Opinion: The News Is Beyond Satire, By Adam Bromley

Opinion: The News Is Beyond Satire, By Adam Bromley
Ex-BBC producer Adam Bromley has made a new comedy sketch show with comics Kris Dyer (of Nice Mum) and Julius Howe called Peer into the Past, which is available as a podcast. It is set in the distant future where a teacher is trying to educate students about the past, via the time telescope. This new audio comedy is mash-up of past, present and future. Karl Marx argues over the royalties from The Communist Manifesto. Guy Fawkes breaks under TOWIE interrogation techniques. Boudicca tries to leave a European Empire. The origins of cave painting are revealed. Julius Caesar shows his true gangster colours. Henry VIII is reimagined as Donald Trump. 
Check out the show via the website: www.peerintothepast.co.uk  


Politics today is often described as a ‘circus’ which seems unfair to circus performers. The last circus I saw were acrobats from Ghana: they were good value for money, finished on time and when they threw their co-workers from a 20 foot pole they caught them. Members of Parliament are compared to schoolchildren, which does British students a disservice since if they behaved as poorly as the current crop of MPs they would be expelled. If Parliament were a school, Ofsted would shut it down for serious failures of governance. In summary, politics in the UK is a joke, a bad one, and nobody’s laughing. In America, the situation is equally embarrassing with the President and his opponents behaving like spoiled children that need a time-out on the naughty step. 

The problem for people like myself, who create satirical comedy, is that current affairs is beyond satire. I produced Radio 4’s flagship news sketch show, The Now Show, for many years, winning a Sony Award for comedy. But if any writer pitched recent news stories as sketch ideas, I might well have rejected them as being too outlandish. The President of the United States suggests buying Greenland. The British PM might have to write a letter to the EU asking for an extension for Article 50, if he doesn’t who knows what happens next? Jeremy Corbyn is leader of Labour, Boris Johnson is leader of the Tory Party, Nigel Farage abandons UKIP and sets up a new Brexit Party – I’d tell the writer that the best jokes are based in reality not fantasy.

Cartoons are less bizarre than the modern news cycle. The Russian Embassy sends a chocolate cathedral to troll the British government over the Novichok attack in Salisbury, Labour pledges to negotiate a better Brexit deal then to campaign against it. Justin Trudeau, PM of Canada and poster boy for liberals worldwide, is caught on camera wearing blackface.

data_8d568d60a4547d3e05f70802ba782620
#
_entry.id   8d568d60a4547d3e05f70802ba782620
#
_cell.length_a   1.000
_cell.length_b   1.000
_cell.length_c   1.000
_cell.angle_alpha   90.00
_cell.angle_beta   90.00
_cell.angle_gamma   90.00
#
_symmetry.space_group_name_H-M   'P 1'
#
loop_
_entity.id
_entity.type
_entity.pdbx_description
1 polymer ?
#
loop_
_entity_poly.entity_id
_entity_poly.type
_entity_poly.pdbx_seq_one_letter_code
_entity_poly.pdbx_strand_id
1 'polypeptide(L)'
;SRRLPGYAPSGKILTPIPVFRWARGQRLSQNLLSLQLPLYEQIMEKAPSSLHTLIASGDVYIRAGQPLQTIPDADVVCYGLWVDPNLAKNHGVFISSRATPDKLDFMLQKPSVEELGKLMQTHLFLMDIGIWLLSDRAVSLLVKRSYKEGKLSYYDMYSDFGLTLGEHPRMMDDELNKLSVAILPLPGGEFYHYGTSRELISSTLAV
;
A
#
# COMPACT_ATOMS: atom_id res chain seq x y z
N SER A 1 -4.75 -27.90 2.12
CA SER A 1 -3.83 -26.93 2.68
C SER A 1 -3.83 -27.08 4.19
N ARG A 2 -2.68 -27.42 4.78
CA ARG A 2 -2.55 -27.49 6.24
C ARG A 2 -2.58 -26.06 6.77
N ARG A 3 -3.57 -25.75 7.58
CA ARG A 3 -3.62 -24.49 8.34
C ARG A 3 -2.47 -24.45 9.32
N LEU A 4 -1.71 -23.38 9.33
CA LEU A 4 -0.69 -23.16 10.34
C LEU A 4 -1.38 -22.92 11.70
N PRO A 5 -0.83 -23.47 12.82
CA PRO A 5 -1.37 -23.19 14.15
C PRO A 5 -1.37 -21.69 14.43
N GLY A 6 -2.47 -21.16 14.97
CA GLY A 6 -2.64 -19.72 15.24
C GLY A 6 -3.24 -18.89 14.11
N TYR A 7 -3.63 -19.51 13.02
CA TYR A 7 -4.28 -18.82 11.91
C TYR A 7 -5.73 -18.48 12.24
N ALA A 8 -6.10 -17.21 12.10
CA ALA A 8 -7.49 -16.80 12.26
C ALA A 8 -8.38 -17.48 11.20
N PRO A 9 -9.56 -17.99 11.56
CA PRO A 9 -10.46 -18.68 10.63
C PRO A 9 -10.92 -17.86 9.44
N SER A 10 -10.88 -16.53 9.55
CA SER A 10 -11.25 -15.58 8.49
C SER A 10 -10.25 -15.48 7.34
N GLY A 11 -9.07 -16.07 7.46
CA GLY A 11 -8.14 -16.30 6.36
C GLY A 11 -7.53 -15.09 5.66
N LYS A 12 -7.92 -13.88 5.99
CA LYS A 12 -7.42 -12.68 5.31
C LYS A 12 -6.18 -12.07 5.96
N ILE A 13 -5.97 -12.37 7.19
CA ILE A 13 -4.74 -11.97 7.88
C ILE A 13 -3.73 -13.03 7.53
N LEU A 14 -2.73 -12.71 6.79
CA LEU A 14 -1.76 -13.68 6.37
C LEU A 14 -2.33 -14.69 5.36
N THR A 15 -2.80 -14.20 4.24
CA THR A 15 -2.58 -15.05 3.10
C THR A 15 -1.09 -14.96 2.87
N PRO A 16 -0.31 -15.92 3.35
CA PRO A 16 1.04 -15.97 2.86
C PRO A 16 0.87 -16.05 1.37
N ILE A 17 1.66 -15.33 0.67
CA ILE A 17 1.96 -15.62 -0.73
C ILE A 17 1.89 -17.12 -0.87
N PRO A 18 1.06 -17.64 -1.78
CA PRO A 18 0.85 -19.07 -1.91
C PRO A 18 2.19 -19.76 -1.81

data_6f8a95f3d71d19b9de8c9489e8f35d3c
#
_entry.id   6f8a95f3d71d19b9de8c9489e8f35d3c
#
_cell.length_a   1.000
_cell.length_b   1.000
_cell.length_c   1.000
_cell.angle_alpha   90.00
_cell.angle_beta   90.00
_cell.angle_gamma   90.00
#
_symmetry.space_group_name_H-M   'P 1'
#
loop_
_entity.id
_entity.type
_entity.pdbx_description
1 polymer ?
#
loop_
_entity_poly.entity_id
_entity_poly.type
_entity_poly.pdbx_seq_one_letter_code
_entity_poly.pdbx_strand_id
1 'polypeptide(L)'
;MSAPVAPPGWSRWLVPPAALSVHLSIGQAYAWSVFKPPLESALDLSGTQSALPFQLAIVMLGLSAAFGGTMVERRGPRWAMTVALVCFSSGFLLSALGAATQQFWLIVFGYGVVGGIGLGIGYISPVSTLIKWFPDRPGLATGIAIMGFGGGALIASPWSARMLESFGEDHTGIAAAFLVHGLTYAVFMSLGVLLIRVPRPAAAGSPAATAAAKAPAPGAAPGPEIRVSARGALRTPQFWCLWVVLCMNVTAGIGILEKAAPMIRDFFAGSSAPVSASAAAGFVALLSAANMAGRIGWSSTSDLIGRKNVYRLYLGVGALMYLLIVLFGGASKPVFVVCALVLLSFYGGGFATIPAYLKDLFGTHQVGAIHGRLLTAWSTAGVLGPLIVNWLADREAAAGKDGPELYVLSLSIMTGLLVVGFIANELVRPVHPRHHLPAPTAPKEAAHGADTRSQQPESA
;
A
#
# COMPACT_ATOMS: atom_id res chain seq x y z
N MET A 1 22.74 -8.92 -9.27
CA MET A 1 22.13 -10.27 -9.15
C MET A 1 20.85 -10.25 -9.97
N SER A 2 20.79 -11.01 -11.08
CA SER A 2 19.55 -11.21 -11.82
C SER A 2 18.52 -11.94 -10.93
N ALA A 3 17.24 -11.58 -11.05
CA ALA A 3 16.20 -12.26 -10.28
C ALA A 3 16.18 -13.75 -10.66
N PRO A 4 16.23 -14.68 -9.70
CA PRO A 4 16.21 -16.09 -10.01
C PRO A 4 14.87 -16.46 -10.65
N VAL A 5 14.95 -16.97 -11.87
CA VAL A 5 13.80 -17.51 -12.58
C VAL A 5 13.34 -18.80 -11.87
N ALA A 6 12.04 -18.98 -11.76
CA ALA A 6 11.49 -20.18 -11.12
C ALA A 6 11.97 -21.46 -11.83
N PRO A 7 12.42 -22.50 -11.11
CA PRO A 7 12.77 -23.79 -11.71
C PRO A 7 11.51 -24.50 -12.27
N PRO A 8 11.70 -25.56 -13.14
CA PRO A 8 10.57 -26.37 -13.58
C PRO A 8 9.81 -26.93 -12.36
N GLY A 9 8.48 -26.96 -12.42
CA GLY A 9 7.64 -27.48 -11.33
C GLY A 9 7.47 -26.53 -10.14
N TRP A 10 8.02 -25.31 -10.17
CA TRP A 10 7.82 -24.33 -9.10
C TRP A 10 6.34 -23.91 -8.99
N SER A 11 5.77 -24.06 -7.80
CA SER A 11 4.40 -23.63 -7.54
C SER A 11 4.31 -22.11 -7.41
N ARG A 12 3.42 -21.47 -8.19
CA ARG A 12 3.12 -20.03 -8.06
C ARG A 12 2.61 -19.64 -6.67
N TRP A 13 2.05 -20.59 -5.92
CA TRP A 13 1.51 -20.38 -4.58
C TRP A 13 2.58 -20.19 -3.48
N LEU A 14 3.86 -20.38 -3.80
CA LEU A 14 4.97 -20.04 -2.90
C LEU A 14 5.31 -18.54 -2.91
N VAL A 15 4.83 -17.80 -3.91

It is as if the ramblings of a tinfoil hat conspiracy theorist became real. Satire relies on exaggeration for comedic effect but you can’t top the actual news. Donald Trump is the prime example of a modern politician who defies parody: a bright orange reality TV star who tweets outrageous statements in the middle of the night. He is a comedy character already, there’s nothing a satirist can generate that outdoes what he says on a daily basis. 

Three comedians are in a bar trying to create a sketch show. The first comedian asks ‘Why are we in a bar, this is the UK, not America. It should be a pub?’ The barman says ‘I think you should just get on with it.’ That’s how Peer into the Past came about: me having a pint with two comics. Technically not just one pint. Several. I think whiskey was involved at some point. Also I’d like to take this opportunity to call these two comics friends but as the barman emphasised, I should just get on with it. We realised that the only way to satirise the present was to switch our focus to the past: historical sketches.  

Henry VIII was a ginger-haired narcissist with a thin skin. Remind you of a certain world leader perhaps? Backstabbing in ancient Rome meant literally stabbing people with daggers – these days the weapon of choice is a press conference. Victorian mill owners liked to lecture their employees on self-improvement whilst ruthlessly cutting costs. Feel familiar? Boudicca led a revolt against a European super-state but was crushed by the establishment (Rome is the EU, Boudicca’s revolt is the referendum, okay, I’ll shut up now).

The best thing about ignoring the present to make jokes about the past is that it avoids the minefield of modern outrage culture. I probably shouldn’t have mentioned minefield or even outrage culture, someone on Twitter might take offense. Correction: someone on Twitter is always offended about something and they really, really need to tell you about it. RIGHT NOW. 

Humans are still the same hypocritical, delusional, pompous creatures they were fifty or even two thousand years ago, which is fertile ground for satire. Chances are that five hundred years from now, people will be the same flawed, contradictory mess that is the raw material for comedy. Peer into the Past is the result of our efforts to satirise the unsatirisable. We hope you like it.


Adam Bromley is a stand-up comedian and audiobook producer. He was a BBC comedy producer, primarily for Radio 4. Two of his shows won Sony Awards for comedy: Think the Unthinkable and The Now Show. 

To listen to Peer into the Past, visit the website: http://www.peerintothepast.co.uk/ and click on the subscribe link. Or search for Peer into the Past on iTunes. 



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